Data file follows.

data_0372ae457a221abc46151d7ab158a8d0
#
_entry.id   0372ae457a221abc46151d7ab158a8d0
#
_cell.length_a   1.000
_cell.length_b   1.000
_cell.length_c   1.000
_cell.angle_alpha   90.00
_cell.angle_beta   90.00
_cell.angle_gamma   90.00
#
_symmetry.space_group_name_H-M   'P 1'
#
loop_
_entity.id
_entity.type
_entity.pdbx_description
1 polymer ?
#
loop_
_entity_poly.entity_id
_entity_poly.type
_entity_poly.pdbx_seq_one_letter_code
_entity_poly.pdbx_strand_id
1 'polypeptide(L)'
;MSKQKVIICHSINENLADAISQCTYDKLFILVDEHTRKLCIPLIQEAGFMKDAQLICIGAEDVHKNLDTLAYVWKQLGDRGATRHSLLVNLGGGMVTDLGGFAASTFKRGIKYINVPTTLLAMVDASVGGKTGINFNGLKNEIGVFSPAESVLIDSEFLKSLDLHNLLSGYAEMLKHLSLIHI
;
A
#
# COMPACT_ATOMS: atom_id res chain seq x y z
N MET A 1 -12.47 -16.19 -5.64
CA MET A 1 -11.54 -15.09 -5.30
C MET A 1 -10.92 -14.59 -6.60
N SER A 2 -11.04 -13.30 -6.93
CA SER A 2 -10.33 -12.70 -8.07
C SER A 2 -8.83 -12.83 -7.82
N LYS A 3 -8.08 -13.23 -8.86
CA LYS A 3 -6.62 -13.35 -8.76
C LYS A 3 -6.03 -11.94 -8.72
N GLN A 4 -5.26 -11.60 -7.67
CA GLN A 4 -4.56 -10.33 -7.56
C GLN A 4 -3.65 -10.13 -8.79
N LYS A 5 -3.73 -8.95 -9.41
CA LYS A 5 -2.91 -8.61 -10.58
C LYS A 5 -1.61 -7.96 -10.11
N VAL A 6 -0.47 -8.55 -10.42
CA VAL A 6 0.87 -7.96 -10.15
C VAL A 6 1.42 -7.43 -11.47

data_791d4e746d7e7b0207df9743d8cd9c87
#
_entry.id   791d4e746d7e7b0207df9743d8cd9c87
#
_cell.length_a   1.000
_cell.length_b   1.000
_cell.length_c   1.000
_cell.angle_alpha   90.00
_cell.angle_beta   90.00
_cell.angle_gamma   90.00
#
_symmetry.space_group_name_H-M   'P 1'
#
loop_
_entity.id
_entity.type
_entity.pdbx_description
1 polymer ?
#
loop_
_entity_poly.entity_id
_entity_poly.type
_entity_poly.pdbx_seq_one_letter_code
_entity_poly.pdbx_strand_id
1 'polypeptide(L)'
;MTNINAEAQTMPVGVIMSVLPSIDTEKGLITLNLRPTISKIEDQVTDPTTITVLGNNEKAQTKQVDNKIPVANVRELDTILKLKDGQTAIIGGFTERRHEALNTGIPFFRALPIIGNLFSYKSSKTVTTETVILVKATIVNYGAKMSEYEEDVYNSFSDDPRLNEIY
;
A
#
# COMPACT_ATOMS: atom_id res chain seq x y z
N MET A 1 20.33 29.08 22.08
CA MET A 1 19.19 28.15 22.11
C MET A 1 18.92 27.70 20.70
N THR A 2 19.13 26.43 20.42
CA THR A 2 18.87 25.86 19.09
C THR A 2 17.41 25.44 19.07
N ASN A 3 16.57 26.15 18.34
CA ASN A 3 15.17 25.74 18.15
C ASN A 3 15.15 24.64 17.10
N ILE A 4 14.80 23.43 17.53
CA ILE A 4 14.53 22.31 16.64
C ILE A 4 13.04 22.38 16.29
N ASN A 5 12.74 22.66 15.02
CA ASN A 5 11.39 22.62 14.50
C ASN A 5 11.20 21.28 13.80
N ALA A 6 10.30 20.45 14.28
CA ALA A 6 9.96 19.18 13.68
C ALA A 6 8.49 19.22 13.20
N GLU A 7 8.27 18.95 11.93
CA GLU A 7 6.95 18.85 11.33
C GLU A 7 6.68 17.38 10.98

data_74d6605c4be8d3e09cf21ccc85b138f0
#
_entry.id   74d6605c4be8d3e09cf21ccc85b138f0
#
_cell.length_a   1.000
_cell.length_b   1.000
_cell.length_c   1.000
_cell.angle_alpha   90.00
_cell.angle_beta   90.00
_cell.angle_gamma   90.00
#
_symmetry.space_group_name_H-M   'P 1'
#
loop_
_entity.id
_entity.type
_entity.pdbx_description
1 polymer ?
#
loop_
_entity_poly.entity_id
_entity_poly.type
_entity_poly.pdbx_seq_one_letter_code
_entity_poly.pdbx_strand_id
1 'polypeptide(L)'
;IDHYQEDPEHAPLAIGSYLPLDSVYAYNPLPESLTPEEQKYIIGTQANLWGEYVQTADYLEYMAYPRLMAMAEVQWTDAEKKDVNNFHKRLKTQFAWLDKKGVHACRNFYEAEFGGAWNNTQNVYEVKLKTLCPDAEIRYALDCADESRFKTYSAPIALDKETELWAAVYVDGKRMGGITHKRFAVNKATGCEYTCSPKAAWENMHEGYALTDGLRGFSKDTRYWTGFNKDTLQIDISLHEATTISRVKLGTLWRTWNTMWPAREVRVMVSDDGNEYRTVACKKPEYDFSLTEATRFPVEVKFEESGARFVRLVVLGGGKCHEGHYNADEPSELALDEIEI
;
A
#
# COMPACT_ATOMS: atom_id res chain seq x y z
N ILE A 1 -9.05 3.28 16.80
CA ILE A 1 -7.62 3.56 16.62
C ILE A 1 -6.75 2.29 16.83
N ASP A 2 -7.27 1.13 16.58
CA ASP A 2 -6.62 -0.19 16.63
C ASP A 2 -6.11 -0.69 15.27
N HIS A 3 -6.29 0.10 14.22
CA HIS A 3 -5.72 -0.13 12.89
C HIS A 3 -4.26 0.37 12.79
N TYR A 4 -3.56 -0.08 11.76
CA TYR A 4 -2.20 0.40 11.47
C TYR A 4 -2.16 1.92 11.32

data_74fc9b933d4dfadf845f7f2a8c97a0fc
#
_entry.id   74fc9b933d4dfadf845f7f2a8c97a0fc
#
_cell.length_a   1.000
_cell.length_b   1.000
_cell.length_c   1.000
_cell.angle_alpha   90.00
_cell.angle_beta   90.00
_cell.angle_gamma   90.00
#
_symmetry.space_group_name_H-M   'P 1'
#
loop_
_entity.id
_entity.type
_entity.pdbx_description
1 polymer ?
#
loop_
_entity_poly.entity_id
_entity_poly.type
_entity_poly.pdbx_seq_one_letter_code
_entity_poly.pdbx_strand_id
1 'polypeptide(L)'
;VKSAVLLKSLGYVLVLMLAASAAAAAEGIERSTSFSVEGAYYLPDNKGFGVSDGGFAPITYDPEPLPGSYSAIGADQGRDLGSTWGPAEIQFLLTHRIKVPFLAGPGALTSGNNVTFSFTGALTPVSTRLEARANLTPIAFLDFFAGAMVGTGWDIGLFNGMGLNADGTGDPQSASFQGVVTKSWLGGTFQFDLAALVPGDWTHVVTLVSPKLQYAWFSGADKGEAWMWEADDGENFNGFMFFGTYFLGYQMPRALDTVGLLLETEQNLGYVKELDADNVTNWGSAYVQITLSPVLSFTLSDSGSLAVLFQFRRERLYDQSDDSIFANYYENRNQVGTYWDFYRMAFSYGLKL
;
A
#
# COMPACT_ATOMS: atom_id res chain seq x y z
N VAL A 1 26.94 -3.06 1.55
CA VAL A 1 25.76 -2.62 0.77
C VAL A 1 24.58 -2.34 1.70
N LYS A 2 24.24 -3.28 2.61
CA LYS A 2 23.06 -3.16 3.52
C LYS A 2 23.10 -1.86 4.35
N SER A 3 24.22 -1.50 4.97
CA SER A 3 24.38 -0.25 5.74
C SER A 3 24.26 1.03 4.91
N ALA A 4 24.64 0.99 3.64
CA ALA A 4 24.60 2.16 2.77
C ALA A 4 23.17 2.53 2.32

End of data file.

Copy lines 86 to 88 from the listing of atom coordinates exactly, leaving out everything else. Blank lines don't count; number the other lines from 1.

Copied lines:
CA ASN A 3 15.17 25.74 18.15
C ASN A 3 15.15 24.64 17.10
N ILE A 4 14.80 23.43 17.53